Department launches CARES Act education funding tracker, majority of governors and K-12 relief funding remain unspent: The U.S. Department of Education (USED) launched an online portal designed to illustrate and track how states, local educational agencies (LEAs), and institutions of higher education (IHEs) have spent funding received from the Coronavirus Aid, Relief, and Economic Security (CARES) Act. Specifically, the portal outlines how much and on what each governor has spent from the Governors Emergency Education Relief (GEER) Fund; how much and on what each LEA has spent from the Elementary and Secondary School Emergency Relief (ESSER) Fund; and how much and on what each IHE has spent from the Higher Education Emergency Relief (HEER) Fund. According to the Department, of the combined $31 billion available from the CARES Act, $1.6 billion, or 12 percent, of the ESSER Fund has been spent, $535 million, or 18 percent, of the GEER Fund has been spent, and $9 billion, or 64 percent, of the HEER Fund has been spent. “States that neglected their obligations to provide full-time education, while complaining about a lack of resources, have left significant sums of money sitting in the bank. There may be valid reasons for states to be deliberate in how they spend CARES Act resources, but these data make clear there is little to support their claims of being cash-poor,” stated USED Secretary Betsy DeVos. A press release is here. The portal is here.
November 20, 2020
Congressional Democrats introduce bill to ban seclusion, restraint practices: Democrats in the House and Senate, including House Education and Labor Committee Chairman Bobby Scott (D-VA) and Senate Health, Education, Labor, and Pensions (HELP) Committee Ranking Member Patty Murray (D-WA), introduced the “Keeping All Students Safe Act,” which aims to protect students from dangerous seclusion and restraint discipline practices in school. The bill would make it illegal for any school receiving federal taxpayer money to seclude children and would ban dangerous restraint practices that restrict children’s breathing. The bill would also prohibit schools from physically restraining children, except when necessary to protect students and staff. A press release from the House Ed and Labor Committee is here, and a release from the Senate HELP Committee is here.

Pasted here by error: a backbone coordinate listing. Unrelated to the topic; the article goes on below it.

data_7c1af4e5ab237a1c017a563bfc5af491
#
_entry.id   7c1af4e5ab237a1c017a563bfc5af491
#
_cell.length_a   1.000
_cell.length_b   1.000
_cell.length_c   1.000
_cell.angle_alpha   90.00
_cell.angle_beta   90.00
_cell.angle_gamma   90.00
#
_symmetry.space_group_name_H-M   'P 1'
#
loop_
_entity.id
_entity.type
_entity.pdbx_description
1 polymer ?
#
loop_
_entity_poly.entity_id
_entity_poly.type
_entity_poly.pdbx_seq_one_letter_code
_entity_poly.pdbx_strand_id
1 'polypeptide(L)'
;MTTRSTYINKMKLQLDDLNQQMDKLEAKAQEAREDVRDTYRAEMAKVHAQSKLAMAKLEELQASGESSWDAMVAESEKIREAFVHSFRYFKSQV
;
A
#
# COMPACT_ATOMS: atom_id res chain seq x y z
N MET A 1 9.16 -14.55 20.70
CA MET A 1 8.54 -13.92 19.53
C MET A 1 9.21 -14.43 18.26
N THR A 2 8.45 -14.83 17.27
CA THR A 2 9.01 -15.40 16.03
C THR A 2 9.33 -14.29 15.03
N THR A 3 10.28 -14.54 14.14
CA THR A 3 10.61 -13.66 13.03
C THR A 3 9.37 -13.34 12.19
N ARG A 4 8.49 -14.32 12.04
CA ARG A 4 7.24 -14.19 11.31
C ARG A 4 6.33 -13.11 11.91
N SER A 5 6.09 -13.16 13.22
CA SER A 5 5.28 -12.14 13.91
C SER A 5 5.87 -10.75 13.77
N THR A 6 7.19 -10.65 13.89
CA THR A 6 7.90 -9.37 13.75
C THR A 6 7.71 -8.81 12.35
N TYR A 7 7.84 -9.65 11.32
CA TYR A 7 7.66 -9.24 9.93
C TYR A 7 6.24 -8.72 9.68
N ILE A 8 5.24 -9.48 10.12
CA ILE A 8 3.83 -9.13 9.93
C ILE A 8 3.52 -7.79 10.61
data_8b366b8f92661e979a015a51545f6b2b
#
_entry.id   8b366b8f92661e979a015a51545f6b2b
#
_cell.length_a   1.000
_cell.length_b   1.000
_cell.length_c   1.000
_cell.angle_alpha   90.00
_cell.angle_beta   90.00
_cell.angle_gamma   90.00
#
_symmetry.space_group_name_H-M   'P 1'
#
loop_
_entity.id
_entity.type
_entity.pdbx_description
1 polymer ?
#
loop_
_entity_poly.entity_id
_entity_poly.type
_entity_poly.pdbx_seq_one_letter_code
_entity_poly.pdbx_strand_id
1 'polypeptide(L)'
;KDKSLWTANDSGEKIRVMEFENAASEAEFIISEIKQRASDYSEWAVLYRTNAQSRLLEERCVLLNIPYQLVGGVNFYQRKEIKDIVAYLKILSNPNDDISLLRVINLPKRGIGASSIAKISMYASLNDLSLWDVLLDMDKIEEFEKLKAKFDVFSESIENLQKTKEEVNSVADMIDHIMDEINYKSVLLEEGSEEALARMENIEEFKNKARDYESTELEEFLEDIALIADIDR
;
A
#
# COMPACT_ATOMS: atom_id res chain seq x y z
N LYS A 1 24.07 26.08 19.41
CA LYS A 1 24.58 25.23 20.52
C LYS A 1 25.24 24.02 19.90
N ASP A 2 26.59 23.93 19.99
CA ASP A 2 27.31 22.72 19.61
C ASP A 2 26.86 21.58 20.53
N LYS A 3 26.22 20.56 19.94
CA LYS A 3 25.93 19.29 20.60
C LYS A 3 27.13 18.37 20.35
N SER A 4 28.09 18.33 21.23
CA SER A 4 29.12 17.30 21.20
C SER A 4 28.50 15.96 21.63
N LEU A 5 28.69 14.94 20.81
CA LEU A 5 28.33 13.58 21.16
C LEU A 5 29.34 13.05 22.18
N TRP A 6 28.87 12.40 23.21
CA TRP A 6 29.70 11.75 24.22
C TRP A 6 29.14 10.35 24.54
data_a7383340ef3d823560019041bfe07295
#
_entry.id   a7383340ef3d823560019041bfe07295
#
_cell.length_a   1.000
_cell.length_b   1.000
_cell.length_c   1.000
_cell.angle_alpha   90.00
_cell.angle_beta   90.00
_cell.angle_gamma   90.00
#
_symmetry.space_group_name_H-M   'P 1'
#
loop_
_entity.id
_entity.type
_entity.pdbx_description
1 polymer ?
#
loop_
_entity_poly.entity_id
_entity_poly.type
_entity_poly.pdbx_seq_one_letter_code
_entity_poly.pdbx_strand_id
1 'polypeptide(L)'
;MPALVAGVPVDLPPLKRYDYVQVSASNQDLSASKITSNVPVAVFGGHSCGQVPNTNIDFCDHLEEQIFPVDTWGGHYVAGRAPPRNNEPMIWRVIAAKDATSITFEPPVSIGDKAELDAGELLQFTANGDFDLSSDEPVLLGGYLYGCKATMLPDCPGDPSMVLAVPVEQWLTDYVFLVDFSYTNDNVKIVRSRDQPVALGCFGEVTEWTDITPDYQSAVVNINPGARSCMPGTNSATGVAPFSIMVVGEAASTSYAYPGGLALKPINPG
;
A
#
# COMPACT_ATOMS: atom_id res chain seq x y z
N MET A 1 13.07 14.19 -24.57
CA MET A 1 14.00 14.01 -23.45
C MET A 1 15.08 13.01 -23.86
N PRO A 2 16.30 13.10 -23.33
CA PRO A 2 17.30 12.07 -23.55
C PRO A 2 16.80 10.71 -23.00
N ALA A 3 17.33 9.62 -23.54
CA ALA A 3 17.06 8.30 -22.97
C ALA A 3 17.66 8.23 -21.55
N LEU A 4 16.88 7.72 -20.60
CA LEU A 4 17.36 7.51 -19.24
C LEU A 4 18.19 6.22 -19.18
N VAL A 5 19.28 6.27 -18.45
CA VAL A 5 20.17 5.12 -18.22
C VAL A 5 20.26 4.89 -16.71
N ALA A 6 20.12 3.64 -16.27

November 19, 2020
House passes reauthorization of National Apprenticeship Act, future unclear in Senate: The House passed H.R.8294, the “National Apprenticeship of 2020” on a largely partisan 246-140 vote. The bill would reauthorize the National Apprenticeship Act for the first time since its original passage. According to the House Education and Labor Committee, the bill would also authorize $400 million for fiscal year (FY) 2021 and increase by $100 million annually to $800 million in FY2025 to support the creation and expansion of registered apprenticeships, youth apprenticeships, and pre-apprenticeship programs including in non-traditional apprenticeship occupations. The bill is unlikely to be considered by the Senate during the lame duck session. A press release is here. A fact sheet on the bill is here. Statement from House Education and Labor Committee Ranking Member Virginia Foxx (R-NC) outlining Republican objections is here.
November 20, 2020
U.S. Department of Education (USED):
Department to launch RFI on work-based learning opportunities, barriers: USED released a readout from a virtual event held on November 9, titled “Rethink Work-Based Learning.” The event convened employers, educators, and other stakeholders to discuss how to expand work-based learning. Administration officials who participated included U.S. Department of Labor (DOL) Secretary Eugene Scalia, USED Secretary DeVos, and USED Assistant Secretary for Career, Technical, and Adult Education Scott Stump. During the event, Secretary DeVos expressed that employers “can’t find enough qualified people to hire because there are too many disconnects between education and the economy, just as there are often too many disconnects between a child and the school they’re assigned to by government.” As part of the discussion, Assistant Secretary Stump announced the Department would be launching, within the next two weeks, a Request for Information (RFI) on Expanding Work-based learning. The RFI would seek information on approaches to expanding such learning opportunities and what barriers exist that have contributed to the decline in youth employment. The full readout is here.
November 17, 2020